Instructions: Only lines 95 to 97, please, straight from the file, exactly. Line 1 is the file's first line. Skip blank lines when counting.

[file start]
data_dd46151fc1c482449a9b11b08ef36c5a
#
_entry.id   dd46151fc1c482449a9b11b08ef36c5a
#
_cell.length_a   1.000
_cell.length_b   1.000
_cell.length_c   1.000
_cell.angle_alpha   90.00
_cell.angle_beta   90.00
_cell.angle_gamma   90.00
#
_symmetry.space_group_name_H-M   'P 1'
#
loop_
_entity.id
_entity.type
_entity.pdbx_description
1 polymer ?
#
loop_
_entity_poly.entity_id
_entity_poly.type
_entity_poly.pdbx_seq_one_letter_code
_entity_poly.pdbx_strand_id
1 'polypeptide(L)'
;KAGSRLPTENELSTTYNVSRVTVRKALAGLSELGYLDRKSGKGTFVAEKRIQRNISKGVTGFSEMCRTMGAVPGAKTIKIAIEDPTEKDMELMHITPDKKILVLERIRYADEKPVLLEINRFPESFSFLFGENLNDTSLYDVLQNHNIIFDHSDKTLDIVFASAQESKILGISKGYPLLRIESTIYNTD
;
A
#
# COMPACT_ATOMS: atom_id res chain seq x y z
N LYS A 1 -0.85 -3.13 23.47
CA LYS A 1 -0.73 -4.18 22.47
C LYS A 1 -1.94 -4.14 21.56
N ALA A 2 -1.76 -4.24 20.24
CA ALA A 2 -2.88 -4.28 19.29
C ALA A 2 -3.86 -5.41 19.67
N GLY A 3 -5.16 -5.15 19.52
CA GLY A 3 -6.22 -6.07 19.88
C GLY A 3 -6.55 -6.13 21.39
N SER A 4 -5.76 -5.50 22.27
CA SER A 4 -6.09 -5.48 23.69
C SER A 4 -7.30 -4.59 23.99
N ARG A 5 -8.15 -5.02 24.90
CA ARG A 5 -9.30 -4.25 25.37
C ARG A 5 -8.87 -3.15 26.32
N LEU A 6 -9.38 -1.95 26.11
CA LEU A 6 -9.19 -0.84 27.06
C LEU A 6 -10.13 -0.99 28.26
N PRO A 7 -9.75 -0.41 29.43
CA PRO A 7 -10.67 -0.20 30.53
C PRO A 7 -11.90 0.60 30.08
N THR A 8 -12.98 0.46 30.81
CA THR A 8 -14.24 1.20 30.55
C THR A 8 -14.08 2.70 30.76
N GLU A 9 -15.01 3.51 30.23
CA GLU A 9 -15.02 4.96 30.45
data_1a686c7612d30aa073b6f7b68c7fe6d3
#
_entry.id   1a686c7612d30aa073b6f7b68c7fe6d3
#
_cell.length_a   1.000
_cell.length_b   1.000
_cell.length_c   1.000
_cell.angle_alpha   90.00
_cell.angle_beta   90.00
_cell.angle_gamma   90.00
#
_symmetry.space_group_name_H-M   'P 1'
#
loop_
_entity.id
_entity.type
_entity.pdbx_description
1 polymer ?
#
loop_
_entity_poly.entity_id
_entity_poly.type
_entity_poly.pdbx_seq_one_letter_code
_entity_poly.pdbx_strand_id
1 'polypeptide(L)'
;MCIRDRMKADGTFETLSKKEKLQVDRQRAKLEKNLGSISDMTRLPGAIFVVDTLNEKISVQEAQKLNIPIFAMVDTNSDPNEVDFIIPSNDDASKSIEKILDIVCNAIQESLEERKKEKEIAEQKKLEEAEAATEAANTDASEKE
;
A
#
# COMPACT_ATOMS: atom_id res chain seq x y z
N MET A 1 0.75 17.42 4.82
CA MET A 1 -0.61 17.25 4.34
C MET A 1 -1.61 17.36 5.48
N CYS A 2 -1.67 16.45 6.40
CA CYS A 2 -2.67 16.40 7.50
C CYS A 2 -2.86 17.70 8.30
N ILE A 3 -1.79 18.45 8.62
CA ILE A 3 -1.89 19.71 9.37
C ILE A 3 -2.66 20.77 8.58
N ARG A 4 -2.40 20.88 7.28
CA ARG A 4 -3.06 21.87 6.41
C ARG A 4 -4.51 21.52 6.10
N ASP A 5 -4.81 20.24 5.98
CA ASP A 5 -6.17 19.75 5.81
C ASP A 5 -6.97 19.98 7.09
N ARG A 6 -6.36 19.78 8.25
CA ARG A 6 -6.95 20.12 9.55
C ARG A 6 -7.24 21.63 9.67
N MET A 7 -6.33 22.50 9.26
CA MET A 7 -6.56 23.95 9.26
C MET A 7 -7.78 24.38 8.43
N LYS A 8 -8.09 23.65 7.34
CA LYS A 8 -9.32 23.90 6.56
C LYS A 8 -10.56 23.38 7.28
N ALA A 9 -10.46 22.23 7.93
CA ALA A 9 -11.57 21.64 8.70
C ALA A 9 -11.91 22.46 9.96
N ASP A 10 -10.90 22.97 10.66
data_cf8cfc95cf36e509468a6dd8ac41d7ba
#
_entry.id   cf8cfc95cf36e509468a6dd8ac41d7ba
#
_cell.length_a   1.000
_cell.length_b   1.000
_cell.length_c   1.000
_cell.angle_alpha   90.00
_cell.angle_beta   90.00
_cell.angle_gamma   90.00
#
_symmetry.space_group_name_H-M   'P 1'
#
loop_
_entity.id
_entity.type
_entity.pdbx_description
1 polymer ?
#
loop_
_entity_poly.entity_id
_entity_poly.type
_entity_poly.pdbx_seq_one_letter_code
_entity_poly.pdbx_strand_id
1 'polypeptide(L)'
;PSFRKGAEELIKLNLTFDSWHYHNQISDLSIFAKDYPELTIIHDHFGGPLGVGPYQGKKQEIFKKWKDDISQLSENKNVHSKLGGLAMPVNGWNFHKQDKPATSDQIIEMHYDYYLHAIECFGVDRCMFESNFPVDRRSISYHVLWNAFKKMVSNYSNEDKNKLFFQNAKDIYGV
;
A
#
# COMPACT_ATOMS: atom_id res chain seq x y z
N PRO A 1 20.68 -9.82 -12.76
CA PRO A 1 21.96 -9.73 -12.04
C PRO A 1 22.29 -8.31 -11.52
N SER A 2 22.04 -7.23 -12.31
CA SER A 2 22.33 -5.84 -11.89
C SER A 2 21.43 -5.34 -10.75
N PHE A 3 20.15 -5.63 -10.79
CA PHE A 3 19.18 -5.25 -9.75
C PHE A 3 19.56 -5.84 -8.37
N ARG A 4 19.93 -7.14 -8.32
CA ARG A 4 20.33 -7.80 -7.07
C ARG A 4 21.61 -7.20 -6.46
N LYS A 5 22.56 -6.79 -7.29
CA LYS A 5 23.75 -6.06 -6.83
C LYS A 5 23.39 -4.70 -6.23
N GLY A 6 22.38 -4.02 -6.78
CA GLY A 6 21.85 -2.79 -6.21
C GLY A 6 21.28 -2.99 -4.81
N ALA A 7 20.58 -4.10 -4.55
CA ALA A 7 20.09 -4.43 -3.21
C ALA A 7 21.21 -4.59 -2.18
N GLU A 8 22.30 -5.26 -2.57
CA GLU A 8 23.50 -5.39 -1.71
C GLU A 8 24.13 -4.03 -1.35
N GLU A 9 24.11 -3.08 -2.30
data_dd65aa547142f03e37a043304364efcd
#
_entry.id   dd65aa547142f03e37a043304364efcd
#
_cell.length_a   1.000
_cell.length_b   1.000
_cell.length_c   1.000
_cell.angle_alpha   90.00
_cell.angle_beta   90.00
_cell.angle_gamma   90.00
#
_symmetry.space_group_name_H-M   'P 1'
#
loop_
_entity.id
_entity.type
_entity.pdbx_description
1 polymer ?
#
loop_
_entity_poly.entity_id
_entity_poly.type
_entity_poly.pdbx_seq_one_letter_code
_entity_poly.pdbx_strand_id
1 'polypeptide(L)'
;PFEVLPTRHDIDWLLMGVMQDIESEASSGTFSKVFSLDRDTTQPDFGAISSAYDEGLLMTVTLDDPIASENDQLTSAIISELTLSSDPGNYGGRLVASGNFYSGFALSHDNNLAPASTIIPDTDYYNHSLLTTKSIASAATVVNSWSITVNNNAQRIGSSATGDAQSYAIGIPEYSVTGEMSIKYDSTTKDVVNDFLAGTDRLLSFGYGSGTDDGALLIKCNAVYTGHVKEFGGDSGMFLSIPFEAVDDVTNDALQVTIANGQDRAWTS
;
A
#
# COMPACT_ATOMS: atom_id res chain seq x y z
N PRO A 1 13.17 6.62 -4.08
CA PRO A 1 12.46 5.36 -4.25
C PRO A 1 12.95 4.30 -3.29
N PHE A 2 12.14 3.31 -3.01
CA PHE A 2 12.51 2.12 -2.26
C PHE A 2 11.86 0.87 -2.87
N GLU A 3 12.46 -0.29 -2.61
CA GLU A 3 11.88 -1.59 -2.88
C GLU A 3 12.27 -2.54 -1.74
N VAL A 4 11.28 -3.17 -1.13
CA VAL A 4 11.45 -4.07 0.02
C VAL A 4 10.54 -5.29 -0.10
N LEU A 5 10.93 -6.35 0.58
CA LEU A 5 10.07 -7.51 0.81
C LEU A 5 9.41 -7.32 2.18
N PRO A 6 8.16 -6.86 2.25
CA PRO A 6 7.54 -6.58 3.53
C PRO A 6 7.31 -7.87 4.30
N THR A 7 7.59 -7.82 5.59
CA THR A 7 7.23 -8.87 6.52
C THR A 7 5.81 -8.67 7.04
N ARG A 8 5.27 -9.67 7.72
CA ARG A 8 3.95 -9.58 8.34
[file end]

C ILE A 3 -2.66 20.77 8.58
N ARG A 4 -2.40 20.88 7.28
CA ARG A 4 -3.06 21.87 6.41